HOTEL SALVATION (2016)

This is not about the representation of an old woman in films but my personal  – as an old woman –  take on Hotel Salvation. 

I fail to see why this film has been so praised by   influential reviewers.   “In a class with Ozu’s Tokyo Story”  (Financial  Times) is quoted on the  DVD cover  and Mark Kermode, in BFi Player declares it “international treasure…. profound and insightful” . 

My first impression was one of boredom at the long takes on the road, the tourist’s views of the holy city of Varanasi and the Gange, and family dynamics seen from a very male point of view.  

Not knowing the Hindu beliefs of the after life I could not engage in the comic aspect around funeral customs, the manipulation of rules and regulations of Hotel Salvation where people go when they are about to die, the generational differences,  the marijuana highs, the phone calls to Rajiv from the office. There is also – obligatory for Indian films aimed at a Western audience – a visit to the Indian market, the rebellion against an arranged marriage, the scooter as symbol of female liberation and the importance of food and its preparation.     

While the treatment of the change in the father (Daya)/son (Rajiv) relationship from indifference to love and care is sensitive, it is drowned in a profusion of odd scenes full of cliches and easy laughs.  More importantly to me is the way the narrative is used to avoid confronting death and instead to concentrate on exotic funeral processions and long shots of cremation.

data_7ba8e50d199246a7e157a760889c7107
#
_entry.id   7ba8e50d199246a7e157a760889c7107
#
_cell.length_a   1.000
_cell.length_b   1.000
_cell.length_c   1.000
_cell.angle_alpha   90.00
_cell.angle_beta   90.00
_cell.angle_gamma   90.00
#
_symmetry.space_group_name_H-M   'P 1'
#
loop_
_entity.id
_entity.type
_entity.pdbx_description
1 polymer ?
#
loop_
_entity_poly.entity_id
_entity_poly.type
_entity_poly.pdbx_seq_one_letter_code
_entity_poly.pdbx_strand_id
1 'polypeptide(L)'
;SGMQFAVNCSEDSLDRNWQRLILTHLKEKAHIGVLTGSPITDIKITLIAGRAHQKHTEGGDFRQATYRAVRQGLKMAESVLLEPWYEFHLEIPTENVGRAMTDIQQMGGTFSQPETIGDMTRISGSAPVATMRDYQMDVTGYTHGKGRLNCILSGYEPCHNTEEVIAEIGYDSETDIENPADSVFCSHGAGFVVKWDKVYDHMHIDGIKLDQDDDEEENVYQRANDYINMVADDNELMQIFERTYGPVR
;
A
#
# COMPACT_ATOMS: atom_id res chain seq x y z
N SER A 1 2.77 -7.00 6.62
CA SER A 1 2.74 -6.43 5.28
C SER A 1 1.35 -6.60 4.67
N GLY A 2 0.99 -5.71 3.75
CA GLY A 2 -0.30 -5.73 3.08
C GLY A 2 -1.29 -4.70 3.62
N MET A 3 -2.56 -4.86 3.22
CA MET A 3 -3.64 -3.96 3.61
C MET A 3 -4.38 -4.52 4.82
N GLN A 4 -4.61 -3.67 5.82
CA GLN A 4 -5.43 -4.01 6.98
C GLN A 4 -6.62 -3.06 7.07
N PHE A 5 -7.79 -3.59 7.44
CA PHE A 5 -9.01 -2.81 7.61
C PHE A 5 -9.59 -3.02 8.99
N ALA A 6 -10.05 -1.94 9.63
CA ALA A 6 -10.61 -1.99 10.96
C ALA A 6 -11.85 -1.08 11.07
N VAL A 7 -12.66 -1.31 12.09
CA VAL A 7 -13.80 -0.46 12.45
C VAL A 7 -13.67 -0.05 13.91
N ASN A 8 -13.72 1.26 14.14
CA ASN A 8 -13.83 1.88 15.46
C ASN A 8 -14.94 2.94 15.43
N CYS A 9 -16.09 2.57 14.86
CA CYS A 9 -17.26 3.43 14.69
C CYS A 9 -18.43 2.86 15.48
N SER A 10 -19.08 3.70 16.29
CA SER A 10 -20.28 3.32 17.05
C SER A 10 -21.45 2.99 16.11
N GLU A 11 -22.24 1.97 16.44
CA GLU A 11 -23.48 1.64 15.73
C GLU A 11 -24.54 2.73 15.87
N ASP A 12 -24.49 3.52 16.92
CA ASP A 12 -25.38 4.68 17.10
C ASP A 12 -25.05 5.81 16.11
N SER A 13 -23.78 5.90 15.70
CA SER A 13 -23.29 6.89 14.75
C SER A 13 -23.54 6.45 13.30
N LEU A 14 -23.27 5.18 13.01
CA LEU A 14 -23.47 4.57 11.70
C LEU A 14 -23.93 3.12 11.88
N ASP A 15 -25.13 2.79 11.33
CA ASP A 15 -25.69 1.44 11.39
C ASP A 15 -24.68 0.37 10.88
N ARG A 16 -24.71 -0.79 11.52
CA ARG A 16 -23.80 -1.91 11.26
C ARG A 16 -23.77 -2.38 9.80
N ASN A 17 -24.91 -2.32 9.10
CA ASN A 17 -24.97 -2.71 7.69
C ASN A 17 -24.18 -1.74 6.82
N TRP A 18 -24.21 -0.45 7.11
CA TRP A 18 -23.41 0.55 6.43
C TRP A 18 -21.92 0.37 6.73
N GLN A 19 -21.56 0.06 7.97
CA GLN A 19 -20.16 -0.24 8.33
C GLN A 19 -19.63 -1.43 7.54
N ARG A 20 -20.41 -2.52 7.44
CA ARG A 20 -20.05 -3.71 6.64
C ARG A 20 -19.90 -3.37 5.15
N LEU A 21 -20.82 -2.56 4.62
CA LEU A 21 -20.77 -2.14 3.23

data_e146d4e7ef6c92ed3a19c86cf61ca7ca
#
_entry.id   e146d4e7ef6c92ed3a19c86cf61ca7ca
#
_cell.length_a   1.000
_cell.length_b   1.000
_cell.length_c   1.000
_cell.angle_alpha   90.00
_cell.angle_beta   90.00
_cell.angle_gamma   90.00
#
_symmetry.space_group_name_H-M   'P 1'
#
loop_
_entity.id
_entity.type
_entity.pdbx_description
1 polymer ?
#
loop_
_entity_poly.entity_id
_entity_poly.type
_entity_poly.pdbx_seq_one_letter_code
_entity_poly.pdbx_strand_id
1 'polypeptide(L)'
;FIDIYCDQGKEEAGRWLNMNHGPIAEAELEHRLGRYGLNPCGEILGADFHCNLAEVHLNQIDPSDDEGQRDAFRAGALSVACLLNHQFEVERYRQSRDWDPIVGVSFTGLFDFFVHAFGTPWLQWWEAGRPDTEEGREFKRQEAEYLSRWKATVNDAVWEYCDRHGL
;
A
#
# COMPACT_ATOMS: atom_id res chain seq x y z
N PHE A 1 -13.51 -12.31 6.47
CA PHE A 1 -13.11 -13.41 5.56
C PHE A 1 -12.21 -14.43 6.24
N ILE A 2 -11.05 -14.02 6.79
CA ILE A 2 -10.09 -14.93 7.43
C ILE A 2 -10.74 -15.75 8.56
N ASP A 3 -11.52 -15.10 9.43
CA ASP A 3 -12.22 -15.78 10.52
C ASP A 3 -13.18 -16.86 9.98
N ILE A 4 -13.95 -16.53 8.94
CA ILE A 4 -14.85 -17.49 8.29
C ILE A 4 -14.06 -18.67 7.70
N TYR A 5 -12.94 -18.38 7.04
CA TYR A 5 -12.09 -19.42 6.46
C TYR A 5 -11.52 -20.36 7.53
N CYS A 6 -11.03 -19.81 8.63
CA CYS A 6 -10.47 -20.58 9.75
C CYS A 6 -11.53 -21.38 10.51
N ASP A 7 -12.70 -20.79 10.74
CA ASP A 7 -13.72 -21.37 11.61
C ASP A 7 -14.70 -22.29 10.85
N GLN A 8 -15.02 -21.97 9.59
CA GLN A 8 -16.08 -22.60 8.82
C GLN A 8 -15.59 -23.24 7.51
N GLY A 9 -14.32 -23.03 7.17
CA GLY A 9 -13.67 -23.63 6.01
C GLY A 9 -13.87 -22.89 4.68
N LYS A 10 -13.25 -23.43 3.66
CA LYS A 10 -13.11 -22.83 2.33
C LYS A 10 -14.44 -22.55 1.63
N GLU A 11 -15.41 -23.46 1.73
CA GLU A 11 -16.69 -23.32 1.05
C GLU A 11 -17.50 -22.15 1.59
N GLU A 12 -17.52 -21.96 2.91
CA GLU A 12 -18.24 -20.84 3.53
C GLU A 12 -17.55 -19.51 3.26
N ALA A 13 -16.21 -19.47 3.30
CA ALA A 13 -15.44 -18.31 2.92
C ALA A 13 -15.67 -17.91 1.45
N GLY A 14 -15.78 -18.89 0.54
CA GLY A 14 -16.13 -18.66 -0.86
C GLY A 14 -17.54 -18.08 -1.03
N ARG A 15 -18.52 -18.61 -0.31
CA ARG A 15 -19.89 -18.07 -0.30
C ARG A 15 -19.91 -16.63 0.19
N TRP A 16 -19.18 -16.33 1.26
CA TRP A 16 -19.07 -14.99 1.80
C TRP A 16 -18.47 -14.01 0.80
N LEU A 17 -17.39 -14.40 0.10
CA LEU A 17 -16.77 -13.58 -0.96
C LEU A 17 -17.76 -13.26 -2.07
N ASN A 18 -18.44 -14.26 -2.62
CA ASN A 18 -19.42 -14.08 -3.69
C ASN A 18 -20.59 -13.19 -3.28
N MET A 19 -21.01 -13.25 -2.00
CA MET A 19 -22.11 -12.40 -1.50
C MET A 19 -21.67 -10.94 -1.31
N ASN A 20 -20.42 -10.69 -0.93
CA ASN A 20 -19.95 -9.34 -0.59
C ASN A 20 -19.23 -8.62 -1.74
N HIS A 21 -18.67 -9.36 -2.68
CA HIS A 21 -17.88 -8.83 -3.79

What intrigued me is the only scene with some pathos is the scene when Daya is very ill and unconscious and  Rajiv cares for him with love and worry. This to me felt like a rehearsal for an event that has no main performance. The family calls thinking it is the last days for Daya. But he recovers from this episode, everybody goes home and the film carries on. 

However an old woman,( very good cook in a room infested with mice) who lost her husband some years ago is still at the hotel and provides comfort and  companionship. After her cremation Daya is ready to die. 

The family and the audience are spared the main character’s  last days and hours and his funeral procession started in tears finishes in good humour.  

I cannot understand how one reviewer compares the treatment of death in this film with Ozu’s masterful treatment of death in Tokyo Story. Are the reviewers aware of the three versions of the classic The Ballad of Narayama? where acceptance of death in old age is treated with depth and complexity? 

Is the film devised for a western audience? Is it funny for Indian people who are more familiar with generational differences in beliefs, life and customs ? 

It may be just that my point of view as an old woman with experience of many deaths of loved ones think that the subject deserves better. 

 

 

 

About rinaross

Born in 1935. MA in Film and Television Studies at the University of Westminster 1998. Studying the representation of older women in film since then.
This entry was posted in Ageing, Ageism, care, death, fable, family, FILM RECEPTION, grief and tagged , , , , , , , , , , , . Bookmark the permalink.

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